Six short years later, the release of Back In The Bedroom finds Eider completing a musical triptych. Recorded in the musician’s bedroom of his London home, the album is loaded with Eider’s effortless gliding cadences. There’s the gently swaying opener “I Want,” the prowling jazz of “Secret Life” and the rolling, graceful pop of “Love’s Blind,” but those don’t even scratch the surface of how deep this album goes. Fueled by Eider’s decidedly brilliant guitar work coupled with his euphonious and warm delivery, Back In The Bedroom is an eleven-song collection of sheer sonic elegance. Pulling out songs as highlights is a necessary, albeit academic exercise, but allow me to continue in this adorational indulgence: “Sweet Nothing” comes with an understated, but undulating rhythm punctuated by a sublime saxophone; “Stupid Heart” is a sweeping wonder and “Kings And Queens” is a silky number about keeping our dreams company in spite of the realities and consequences of normal life.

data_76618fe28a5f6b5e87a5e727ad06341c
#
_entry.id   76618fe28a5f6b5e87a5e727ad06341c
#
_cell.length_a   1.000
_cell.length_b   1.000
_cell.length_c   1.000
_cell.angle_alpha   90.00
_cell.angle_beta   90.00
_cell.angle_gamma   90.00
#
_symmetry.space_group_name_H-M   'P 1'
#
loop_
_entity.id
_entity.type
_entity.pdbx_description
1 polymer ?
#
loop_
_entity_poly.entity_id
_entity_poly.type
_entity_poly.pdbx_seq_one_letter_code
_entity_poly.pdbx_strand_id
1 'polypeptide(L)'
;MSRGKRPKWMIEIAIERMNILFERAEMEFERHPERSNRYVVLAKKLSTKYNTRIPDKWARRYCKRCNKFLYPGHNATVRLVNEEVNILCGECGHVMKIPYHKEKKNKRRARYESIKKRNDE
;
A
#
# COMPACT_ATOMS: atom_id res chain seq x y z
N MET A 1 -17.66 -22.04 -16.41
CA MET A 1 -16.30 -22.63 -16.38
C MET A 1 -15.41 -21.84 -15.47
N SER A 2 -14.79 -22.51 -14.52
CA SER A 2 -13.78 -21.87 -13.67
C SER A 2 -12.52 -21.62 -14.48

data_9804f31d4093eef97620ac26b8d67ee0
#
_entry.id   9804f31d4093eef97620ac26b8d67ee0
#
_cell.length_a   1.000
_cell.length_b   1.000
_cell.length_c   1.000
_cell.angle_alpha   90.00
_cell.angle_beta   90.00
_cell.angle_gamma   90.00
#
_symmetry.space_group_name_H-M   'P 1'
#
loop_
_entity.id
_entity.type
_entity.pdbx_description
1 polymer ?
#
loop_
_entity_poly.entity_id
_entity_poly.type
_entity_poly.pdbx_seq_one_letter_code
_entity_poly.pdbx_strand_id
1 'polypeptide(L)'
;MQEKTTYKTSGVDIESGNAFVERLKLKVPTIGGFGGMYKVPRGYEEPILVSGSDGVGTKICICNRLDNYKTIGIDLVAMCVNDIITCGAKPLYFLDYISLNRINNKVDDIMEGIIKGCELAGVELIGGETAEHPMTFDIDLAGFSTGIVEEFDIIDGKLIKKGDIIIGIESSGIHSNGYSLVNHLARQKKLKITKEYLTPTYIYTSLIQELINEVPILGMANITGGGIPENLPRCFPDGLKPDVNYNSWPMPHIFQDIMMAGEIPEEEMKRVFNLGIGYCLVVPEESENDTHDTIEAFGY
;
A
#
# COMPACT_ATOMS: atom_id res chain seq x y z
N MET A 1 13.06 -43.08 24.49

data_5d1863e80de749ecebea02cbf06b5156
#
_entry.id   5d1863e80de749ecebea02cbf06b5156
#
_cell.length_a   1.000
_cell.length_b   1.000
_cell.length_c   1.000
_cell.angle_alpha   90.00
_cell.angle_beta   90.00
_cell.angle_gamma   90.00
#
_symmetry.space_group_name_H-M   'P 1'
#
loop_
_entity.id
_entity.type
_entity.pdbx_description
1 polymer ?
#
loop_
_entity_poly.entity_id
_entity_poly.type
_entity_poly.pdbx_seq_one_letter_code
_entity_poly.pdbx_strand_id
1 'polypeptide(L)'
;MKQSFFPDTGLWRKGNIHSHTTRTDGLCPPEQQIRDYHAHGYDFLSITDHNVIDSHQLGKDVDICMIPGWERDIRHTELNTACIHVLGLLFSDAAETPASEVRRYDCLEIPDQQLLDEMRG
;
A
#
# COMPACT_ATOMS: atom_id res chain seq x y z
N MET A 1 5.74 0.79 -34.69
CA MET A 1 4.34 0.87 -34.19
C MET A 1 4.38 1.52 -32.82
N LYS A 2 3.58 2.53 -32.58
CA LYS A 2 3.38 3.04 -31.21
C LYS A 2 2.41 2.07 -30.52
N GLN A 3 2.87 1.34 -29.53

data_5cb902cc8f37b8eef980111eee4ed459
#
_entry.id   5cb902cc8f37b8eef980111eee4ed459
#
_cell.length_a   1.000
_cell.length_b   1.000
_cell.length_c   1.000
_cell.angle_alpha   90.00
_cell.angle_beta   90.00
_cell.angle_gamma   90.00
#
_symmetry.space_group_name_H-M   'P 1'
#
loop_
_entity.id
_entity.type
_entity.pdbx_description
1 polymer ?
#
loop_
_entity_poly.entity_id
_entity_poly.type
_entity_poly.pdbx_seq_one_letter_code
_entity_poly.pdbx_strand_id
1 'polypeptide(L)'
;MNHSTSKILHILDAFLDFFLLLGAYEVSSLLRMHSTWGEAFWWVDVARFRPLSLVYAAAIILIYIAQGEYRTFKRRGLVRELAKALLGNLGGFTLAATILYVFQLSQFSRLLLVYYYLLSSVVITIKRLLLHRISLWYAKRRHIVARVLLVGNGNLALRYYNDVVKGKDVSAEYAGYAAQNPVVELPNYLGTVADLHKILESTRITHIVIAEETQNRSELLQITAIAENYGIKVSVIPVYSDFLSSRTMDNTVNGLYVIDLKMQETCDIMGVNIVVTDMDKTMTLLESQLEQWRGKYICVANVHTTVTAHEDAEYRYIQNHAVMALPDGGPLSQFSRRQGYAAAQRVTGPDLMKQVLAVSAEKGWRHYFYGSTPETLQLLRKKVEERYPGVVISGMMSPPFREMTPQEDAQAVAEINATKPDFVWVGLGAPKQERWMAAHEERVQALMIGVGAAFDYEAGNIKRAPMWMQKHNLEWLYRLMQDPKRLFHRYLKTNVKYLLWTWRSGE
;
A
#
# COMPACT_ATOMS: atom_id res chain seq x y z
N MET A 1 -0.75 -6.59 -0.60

As a songwriter, Eider is sophisticated and intellectual, but he’s able to keep his themes and subjects quite singular and it’s this level of focus that makes his work so appealing. Not only that, he manages in his musical phrasing a vocal precision that imbues every number with a poetic poignancy. But Eider’s greatest strength may very well be his sense of proportion–a balance between the song, the song’s instrumental composition, lyrical intent and performer’s presence. I know that I didn’t just unearth a never before considered trinity of sonic ingredients, but it’s that last component that can either commandeer the ship anywhere it wants, or sink the bastard to the murky depths of nowhere. And while music critics are quick to talk about composition and lyrical intent, presence has been getting the short shrift for a long time even though it’s of absolute importance. Max Eider is one of the rare musicians working today (Justin Currie, Joe Henry and Mark Knopfler also come to mind) who has a preternatural sense of how to present a pop song—how to measure it, how to embody it, how to live inside of it. Perhaps Orlando Gibbons described it best way back in 1612’s The First Set Of Gibbons when he wrote: “It is proportion that beautifies every thing, this whole Universe consists of it, and Musicke is measured by it.”